A recent inquest into a fatal incident that occurred over twenty years ago during an FA Cup (football) game at Hillsborough Stadium has led to British Prime Minister David Cameron apologising in parliament, according to a report on the ABC. Prior to the inquest, the deaths of 96 and injuries suffered by 766 spectators at the match between Liverpool and Nottingham Forest in 1989 had been blamed on over-enthusiastic, intoxicated and “ticketless” fans that allegedly ignored police attempts to prevent entry into the stadium. Due to the potentially dangerous build-up of fans outside of the stadium prior to the match, Chief Superintendent Duckenfield had demanded that an exit gate be opened. This gate allowed hundreds of spectators into what was an “already overcrowded”, enclosed, unmanned area, causing a crash barrier to break. Police reports indicated that Duckenfield claimed spectators had simply rushed through the gate. However ‘The Taylor Report’, which documented the findings of the Hillsborough Independent Panel’s recent investigation, revealed that the venue did not meet minimum safety requirements and that poor planning had been undertaken by emergency services. The report suggested that these factors, not hooliganism, were to blame for the fatalities. The Guardian reported that police were found to have been negligent in allowing people entry through the gate and that crowd management plans had been insufficient. Senior police were also found to have rewritten 116 of the 164 witness statements from the incident so as to ensure that this would not be revealed to the public. The Independent Panel additionally found that had prompt medical treatment been administered, up to 41 of the fatalities may have been prevented.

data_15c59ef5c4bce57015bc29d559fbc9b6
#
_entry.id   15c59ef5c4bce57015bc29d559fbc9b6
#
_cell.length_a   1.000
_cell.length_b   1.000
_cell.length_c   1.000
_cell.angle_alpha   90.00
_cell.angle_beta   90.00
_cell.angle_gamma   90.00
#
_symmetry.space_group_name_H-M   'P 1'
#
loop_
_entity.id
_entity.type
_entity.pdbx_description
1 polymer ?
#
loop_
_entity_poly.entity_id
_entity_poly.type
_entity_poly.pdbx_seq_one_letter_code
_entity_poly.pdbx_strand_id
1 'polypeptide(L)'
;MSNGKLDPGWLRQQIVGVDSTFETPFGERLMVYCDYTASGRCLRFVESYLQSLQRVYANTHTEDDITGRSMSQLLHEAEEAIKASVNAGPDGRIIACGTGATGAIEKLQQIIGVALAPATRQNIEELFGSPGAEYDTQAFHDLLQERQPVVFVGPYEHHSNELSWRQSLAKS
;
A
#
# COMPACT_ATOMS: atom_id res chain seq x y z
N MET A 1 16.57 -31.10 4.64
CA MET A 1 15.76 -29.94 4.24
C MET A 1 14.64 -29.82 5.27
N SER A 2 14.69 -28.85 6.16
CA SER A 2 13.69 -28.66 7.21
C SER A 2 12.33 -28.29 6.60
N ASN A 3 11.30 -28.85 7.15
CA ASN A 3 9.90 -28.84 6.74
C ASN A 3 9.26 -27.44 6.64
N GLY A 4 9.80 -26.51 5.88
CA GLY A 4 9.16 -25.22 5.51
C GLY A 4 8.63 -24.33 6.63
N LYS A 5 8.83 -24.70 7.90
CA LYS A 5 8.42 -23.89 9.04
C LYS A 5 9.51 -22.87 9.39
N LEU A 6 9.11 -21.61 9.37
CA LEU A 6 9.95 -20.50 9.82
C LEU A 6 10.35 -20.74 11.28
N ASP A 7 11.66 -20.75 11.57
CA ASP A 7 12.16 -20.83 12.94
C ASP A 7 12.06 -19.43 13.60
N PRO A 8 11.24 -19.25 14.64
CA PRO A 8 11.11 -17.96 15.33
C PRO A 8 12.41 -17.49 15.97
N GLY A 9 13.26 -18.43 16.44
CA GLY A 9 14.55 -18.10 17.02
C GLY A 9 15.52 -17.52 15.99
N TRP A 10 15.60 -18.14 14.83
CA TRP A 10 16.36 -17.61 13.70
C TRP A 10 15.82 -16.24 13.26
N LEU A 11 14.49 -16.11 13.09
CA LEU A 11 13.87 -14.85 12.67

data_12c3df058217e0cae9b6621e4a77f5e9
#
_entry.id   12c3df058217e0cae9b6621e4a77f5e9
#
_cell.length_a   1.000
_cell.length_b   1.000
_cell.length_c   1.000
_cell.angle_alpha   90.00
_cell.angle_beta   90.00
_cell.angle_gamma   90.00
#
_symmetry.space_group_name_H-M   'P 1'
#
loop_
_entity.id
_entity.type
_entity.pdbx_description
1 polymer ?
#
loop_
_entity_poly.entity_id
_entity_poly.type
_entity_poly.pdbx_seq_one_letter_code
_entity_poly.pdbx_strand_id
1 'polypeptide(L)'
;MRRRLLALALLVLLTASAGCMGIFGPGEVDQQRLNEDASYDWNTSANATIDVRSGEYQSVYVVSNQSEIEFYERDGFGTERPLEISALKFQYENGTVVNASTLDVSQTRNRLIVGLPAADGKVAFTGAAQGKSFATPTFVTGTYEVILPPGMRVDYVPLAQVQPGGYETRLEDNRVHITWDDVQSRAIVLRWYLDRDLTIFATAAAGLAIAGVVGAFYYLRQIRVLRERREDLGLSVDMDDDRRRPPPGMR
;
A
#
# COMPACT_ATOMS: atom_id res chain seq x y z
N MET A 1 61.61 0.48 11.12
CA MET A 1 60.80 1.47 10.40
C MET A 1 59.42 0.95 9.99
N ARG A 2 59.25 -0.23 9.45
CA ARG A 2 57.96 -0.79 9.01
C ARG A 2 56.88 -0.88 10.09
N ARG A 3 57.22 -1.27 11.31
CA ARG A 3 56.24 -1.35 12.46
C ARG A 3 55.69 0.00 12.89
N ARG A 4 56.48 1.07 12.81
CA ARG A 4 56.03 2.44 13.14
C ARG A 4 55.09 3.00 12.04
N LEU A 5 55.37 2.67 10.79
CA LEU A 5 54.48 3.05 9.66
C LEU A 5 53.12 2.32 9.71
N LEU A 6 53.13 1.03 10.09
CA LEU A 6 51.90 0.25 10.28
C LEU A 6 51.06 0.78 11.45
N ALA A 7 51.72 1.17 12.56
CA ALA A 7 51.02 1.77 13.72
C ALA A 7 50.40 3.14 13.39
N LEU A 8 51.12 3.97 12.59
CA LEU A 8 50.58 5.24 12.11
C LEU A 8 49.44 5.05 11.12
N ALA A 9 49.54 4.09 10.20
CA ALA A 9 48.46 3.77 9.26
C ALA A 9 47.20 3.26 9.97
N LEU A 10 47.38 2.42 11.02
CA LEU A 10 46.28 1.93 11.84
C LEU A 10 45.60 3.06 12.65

While the Taylor Report’s findings have prompted the elimination of standing terraces at major stadiums in Wales, England and Scotland, the disastrous outcome of the FA Cup game highlights a crucial need for adherence to rigorous safety standards for public venues. Venue managers, security personnel, police and emergency services all have a role to play in ensuring that incidents of this nature are prevented in the future.